Every year lists start popping up. About now. Best of Album of the Year. Top song of 2019! Here at pickybs.com included. But I feel like there in lies only a portion of my year in music.
With the good and bad of the streaming era what comes is access to a huge pile of music that isn’t from this year! Be that bands that slip through the cracks, in recent years or older artists that never existed in my parents record collection. So many artists I get a recommendation from a friend or from some random article and it’s new to me several years or decades after release. This is even a central tenet of the picky bastards podcast, where we listen to a classic album based on the criteria that it is not new, we haven’t heard it before and it has some repute.
So instead of telling you about my year in new music, I’m going to tell you about my year in new music to me. Recommendations from friends, artists I’ve heard praise from on podcasts and bands I’ve stumbled on from trawling Spotify. In no particular order, here we go:
Yoni & Geti – Testarossa – 2016
This was a recommendation from my friend Paul. A dreary day at work got illuminated as he whatsapp’d me the track Madeline. Within an hour I was on my second playthrough of the album. It can be fun and playful, but really that’s a wrapper for something darker with most songs being full of sad melancholy. I’m an absolute sucker for that juxtaposition.
Giorgio Morodor – Assorted Music
Well he needs no introduction. Except to me. I knew him as that guy who Daft Punk wrote a song about album. But I read an article about him listing his best tracks and I realized I knew him all along. he was the mastermind behind Blondie’s Call Me and Donna Summer’s I Feel Love. And as it turns out a pioneer of electronic music. His range is amazing but The Midnight Express soundtrack is really where it’s at. Dark and broody. And he’s still going strong as he has modernized his electronic sound to be more digital while retaining 80s disco synth signature. I can’t help but both smile and bob my head to 74 is the new 24. Killing it.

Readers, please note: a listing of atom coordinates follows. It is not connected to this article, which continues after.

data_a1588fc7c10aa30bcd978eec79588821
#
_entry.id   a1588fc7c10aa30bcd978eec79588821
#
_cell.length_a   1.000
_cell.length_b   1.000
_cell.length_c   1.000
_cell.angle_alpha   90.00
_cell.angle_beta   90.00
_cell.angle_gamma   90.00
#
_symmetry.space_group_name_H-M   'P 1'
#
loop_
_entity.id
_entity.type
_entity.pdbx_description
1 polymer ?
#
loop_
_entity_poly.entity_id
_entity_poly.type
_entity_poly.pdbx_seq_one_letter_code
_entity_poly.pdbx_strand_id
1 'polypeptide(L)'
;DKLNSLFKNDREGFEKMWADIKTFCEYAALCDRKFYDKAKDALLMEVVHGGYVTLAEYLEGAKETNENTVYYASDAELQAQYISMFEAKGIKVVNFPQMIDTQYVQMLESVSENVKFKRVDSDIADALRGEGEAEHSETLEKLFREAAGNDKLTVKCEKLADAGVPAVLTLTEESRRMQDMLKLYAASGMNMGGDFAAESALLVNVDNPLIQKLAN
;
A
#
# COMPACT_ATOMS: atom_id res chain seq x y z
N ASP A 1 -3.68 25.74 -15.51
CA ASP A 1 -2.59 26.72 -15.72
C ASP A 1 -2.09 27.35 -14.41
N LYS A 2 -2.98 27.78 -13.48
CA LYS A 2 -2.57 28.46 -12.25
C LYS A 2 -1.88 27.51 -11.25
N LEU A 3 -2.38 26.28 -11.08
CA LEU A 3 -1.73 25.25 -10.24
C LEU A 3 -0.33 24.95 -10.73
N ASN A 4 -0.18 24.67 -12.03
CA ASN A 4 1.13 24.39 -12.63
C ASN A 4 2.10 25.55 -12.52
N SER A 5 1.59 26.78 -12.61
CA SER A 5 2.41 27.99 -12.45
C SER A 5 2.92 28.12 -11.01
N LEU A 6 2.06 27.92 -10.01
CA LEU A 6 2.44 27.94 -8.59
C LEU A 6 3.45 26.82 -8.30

Anderson .Paak – Assorted Music
Though this year’s album was pretty good (I lied. I just relistened and it’s very good), it also gave me an excuse to dig into the back catalogue. Apart from a brief fling with one of his debut I’d been overlooking him. But he’s been busy. 5 albums in 5 years. His prolificness and the fact that he’s making a fairly distinct R&B-adjacent sound makes me draw comparisons to Blood Orange. The big difference with Anderson .Paak is that he gets things right way more than he gets it wrong.
Meg Myers – Take me to the Disco – 2018
The album Take Me To The Disco was featured in a few end of year lists for 2018. I’m so glad I’d bookmarked this one as one to follow up. Soaring dark emotional synth-pop. It really ticked a lot of boxes for me. Though the vibe is 90s throwback, she updated that sound. I’m thinking a cleaner sounding The Cranberries and Alanis Morissette. Fantastic.
Laurie Anderson – Live in NYC 2001
Her weirdly robotic O superman surfaced while I had shuffle on and it triggered a deep dive. That’s when I found her Live in NYC album. Recorded a week after the 9/11 attacks it makes for strangely intense homecoming performance. The crowd is eerily quiet at the beginning. Her music can be quite coarse and at times cold so the whole thing is at times uncomfortable. But by the end you can hear the audience get louder in the applause breaks and laugh at her wit, like in Beginning French. It just feels like an emotional release as a community help process and try to reset after this traumatic event. It’s a pretty fascinating snapshot in time and hugely engaging piece of live music.
Ocean Wisdom – Wizville – 2018
This got recommended on a podcast (pretend you don’t hear that there are other music podcasts beyond PBs). This guy can really rap. Not only is he the fastest rapper out there, he has great lyrical dexterity and flow. Bouncing over the beats as he delivers his record paced rhymes. There are several big features on this album with Method Man, Dizzee Rascal and Roots Manuva, but Ocean Wisdom more than holds his own.
Words by Matt Paul.